Ohio State has enough former players in the NFL to make up an entire roster.
Following the 2019 NFL draft this past weekend, there are now currently 56 former Ohio State players on active rosters around the league.
An NFL team is only permitted to carry 53 players on its regular-season roster, which means there are more than enough Buckeyes in the league to put together an entire depth chart built solely with players who once wore the scarlet and gray.
There’s reason to believe that team would be quite competitive, too.
Ohio State is represented by players who are in line to be NFL starters this season at just about every position on the field – and at some positions, there would be substantial competition to determine which former Buckeyes would crack the lineup.
Here’s a position-by-position look at how that team would stack up.
Quarterback: Dwayne Haskins, Cardale Jones, J.T. Barrett
The All-Buckeye team lacks in NFL experience at the quarterback position, but certainly does not lack in promise for the future.
Ideally, an NFL team with a rookie quarterback would like to also have a veteran with starting experience on the depth chart. Ohio State, however, hasn’t had a quarterback start a game in the NFL since 2013 in Terrelle Pryor, who has since moved to wide receiver and is now an NFL free agent. That leaves Jones, who spent last season on the Los Angeles Chargers’ practice squad, and Barrett, who spent last season on the New Orleans Saints’ practice squad, to join Haskins on this team’s depth chart.
Jones’ big arm gives him some untapped potential as a backup quarterback, while Barrett brings cerebral leadership to the room, but Haskins wouldn’t have to wait his turn behind Barrett at the NFL level. The rookie, perhaps as he should be with the Washington Redskins, is the clear-cut starting quarterback on this roster.
Running Back: Ezekiel Elliott, Carlos Hyde, Mike Weber
Elliott is one of the NFL’s best running backs, so he’d be the bell-cow back for the All-Buckeye team, just as he is for the Dallas Cowboys. Hyde, who has 3,300 rushing yards in five NFL seasons, and Weber – who actually is now one of Elliott’s backups with the Cowboys – give this team a solid duo of backups who can spell Elliott and fill in as needed.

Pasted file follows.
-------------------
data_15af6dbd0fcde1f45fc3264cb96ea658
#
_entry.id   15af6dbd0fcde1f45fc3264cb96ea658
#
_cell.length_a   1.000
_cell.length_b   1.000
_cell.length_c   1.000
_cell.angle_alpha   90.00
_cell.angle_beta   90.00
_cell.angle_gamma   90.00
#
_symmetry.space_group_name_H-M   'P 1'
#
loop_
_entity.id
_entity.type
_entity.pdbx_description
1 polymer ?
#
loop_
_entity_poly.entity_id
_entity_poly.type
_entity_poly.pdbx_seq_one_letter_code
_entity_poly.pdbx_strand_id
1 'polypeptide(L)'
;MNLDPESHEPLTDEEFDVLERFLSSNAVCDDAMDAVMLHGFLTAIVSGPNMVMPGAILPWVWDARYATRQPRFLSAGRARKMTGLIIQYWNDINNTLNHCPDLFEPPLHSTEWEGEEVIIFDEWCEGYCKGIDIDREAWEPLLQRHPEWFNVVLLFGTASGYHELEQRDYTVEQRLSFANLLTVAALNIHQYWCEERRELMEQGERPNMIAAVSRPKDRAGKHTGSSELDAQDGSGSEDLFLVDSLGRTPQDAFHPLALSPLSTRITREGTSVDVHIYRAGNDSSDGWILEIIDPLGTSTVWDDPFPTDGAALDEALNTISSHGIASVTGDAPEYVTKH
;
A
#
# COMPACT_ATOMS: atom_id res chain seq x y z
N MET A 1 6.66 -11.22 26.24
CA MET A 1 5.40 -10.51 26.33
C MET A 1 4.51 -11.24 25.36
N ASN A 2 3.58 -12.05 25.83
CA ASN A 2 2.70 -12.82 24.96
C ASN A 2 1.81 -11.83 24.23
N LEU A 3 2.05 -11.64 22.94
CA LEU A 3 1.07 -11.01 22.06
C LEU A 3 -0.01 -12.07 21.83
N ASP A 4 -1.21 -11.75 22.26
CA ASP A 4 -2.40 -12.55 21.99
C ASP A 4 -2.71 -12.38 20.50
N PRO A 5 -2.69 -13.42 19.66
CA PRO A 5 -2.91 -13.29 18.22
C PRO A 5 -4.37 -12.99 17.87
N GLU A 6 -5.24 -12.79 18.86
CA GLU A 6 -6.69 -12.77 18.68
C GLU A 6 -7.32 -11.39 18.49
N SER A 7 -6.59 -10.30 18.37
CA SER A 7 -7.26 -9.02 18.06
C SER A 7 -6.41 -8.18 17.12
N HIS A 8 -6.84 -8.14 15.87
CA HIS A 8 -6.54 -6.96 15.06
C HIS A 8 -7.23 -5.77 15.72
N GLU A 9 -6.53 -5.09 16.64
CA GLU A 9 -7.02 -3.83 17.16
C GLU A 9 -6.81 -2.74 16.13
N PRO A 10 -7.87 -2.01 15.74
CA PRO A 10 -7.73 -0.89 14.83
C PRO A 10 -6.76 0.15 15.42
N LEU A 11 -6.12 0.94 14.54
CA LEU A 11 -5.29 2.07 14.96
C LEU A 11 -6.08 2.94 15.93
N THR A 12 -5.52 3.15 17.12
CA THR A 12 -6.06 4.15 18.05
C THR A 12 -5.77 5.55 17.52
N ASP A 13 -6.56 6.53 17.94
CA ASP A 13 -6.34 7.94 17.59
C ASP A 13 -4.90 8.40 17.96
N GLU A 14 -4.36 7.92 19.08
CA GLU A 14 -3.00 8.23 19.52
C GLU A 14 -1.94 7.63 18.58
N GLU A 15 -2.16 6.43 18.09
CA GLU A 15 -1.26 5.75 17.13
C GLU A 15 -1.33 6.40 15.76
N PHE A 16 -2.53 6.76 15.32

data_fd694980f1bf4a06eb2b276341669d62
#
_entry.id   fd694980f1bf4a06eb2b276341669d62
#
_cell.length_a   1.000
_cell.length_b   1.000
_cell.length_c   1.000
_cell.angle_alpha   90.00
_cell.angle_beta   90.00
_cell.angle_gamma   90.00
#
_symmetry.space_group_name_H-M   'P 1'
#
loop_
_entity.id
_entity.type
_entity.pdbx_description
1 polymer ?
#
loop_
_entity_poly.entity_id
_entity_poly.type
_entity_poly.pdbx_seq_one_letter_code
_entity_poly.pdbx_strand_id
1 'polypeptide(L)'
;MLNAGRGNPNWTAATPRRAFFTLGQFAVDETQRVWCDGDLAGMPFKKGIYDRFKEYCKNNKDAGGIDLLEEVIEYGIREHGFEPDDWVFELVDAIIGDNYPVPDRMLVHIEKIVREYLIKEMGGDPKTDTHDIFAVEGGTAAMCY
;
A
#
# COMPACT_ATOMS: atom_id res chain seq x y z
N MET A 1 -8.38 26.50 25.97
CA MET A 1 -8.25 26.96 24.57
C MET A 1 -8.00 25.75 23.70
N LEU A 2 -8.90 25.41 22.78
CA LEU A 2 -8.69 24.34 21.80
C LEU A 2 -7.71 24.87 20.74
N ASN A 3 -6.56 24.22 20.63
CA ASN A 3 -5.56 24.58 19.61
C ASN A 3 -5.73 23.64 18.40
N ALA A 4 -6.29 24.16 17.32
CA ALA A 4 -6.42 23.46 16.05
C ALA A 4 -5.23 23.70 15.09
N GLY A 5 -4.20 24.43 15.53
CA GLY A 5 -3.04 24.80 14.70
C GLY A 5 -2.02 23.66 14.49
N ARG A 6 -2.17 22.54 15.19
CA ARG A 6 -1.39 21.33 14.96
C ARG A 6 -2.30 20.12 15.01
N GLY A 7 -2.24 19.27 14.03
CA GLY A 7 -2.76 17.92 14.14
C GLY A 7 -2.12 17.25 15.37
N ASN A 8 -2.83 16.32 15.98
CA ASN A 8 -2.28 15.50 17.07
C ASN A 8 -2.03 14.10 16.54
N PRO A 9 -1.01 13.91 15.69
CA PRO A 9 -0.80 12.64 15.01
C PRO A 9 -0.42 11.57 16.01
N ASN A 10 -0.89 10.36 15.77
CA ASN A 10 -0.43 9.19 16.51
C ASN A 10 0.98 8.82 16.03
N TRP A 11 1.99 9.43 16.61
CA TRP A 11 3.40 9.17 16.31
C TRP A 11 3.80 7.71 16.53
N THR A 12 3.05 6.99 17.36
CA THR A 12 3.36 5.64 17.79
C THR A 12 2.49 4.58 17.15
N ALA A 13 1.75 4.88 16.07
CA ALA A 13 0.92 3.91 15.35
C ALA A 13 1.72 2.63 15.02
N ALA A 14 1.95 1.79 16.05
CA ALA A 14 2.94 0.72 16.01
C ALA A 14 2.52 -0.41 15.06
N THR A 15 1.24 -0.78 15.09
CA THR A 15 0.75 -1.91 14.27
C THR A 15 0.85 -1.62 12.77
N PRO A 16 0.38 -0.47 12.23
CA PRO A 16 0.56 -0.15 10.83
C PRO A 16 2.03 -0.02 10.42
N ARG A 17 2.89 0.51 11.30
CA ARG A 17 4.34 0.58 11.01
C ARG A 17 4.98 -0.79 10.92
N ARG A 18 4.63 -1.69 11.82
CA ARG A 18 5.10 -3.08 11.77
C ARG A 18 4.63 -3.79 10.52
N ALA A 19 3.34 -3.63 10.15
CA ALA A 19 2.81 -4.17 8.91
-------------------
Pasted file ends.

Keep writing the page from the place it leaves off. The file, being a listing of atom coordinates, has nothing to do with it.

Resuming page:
Should the Scarlet and Gray seek even more running back depth, they could look to the free-agent wire and pick up Rod Smith, who was Elliott’s backup for the Cowboys last season but remains unsigned this offseason.
Wide Receiver: Michael Thomas, Ted Ginn, Curtis Samuel, Parris Campbell, Terry McLaurin, Noah Brown/Johnnie Dixon/Braxton Miller/Devin Smith
The All-Buckeye team is loaded at wide receiver, with one of the league’s best pass-catchers in Thomas complemented by a quartet of big-play threats with elite speed in Ginn, Samuel, Campell and McLaurin. Ginn, Samuel and Campbell all give the team options in the return game, while McLaurin immediately becomes one of the squad’s core special teams players.
With nine wide receivers currently on NFL rosters, head coach Mike Vrabel would be forced to make some cuts at the position, with only one spot remaining for Brown, Dixon, Miller and Smith. Pryor and Jalin Marshall are NFL free agents who have the talent to make plays in a receiver rotation too, but there’s probably not any room for them on this squad.
Tight End: Nick Vannett, Jeff Heuerman, Marcus Baugh
Much like the actual Buckeyes, this team probably wouldn’t throw to the tight end very often with all of its talent at wide receiver. That said, Vannett and Heuerman provide a solid one-two punch of receivers and blockers at the position assuming Heuerman, who has battled injuries for much of his first four seasons in the NFL, can stay healthy. Baugh, who just signed with the Panthers on Tuesday, adds depth as the third tight end.